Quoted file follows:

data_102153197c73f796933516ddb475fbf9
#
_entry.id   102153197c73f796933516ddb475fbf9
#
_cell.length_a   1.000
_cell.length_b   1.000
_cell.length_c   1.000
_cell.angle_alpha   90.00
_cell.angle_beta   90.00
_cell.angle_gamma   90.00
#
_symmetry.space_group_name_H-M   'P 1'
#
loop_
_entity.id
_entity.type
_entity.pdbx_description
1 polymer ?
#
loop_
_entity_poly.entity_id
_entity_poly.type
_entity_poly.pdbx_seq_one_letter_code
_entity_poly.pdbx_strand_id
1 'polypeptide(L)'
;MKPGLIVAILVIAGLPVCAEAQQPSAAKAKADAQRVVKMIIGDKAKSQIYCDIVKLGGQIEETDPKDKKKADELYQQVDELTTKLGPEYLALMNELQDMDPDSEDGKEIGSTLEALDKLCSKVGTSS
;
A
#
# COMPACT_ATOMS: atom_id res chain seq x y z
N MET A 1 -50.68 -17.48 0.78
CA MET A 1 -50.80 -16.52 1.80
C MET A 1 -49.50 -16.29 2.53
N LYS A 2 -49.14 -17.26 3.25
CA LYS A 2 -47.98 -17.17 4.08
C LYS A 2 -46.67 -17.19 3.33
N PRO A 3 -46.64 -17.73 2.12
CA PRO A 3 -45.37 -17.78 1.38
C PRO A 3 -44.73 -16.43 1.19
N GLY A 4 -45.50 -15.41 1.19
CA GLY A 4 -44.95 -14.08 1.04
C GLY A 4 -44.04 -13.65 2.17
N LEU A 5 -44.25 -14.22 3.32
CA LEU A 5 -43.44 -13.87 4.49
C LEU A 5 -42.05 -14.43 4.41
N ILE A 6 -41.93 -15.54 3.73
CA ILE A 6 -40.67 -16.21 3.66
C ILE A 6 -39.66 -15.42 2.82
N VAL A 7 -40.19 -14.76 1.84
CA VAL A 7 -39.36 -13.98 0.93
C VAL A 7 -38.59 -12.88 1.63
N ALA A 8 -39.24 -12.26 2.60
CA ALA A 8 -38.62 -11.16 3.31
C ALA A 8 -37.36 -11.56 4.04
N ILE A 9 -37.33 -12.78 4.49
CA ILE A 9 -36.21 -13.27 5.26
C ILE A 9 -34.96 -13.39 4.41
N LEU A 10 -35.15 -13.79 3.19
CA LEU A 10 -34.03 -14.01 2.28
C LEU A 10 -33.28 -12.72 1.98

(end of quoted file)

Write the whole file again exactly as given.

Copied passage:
data_102153197c73f796933516ddb475fbf9
#
_entry.id   102153197c73f796933516ddb475fbf9
#
_cell.length_a   1.000
_cell.length_b   1.000
_cell.length_c   1.000
_cell.angle_alpha   90.00
_cell.angle_beta   90.00
_cell.angle_gamma   90.00
#
_symmetry.space_group_name_H-M   'P 1'
#
loop_
_entity.id
_entity.type
_entity.pdbx_description
1 polymer ?
#
loop_
_entity_poly.entity_id
_entity_poly.type
_entity_poly.pdbx_seq_one_letter_code
_entity_poly.pdbx_strand_id
1 'polypeptide(L)'
;MKPGLIVAILVIAGLPVCAEAQQPSAAKAKADAQRVVKMIIGDKAKSQIYCDIVKLGGQIEETDPKDKKKADELYQQVDELTTKLGPEYLALMNELQDMDPDSEDGKEIGSTLEALDKLCSKVGTSS
;
A
#
# COMPACT_ATOMS: atom_id res chain seq x y z
N MET A 1 -50.68 -17.48 0.78
CA MET A 1 -50.80 -16.52 1.80
C MET A 1 -49.50 -16.29 2.53
N LYS A 2 -49.14 -17.26 3.25
CA LYS A 2 -47.98 -17.17 4.08
C LYS A 2 -46.67 -17.19 3.33
N PRO A 3 -46.64 -17.73 2.12
CA PRO A 3 -45.37 -17.78 1.38
C PRO A 3 -44.73 -16.43 1.19
N GLY A 4 -45.50 -15.41 1.19
CA GLY A 4 -44.95 -14.08 1.04
C GLY A 4 -44.04 -13.65 2.17
N LEU A 5 -44.25 -14.22 3.32
CA LEU A 5 -43.44 -13.87 4.49
C LEU A 5 -42.05 -14.43 4.41
N ILE A 6 -41.93 -15.54 3.73
CA ILE A 6 -40.67 -16.21 3.66
C ILE A 6 -39.66 -15.42 2.82
N VAL A 7 -40.19 -14.76 1.84
CA VAL A 7 -39.36 -13.98 0.93
C VAL A 7 -38.59 -12.88 1.63
N ALA A 8 -39.24 -12.26 2.60
CA ALA A 8 -38.62 -11.16 3.31
C ALA A 8 -37.36 -11.56 4.04
N ILE A 9 -37.33 -12.78 4.49
CA ILE A 9 -36.21 -13.27 5.26
C ILE A 9 -34.96 -13.39 4.41
N LEU A 10 -35.15 -13.79 3.19
CA LEU A 10 -34.03 -14.01 2.28
C LEU A 10 -33.28 -12.72 1.98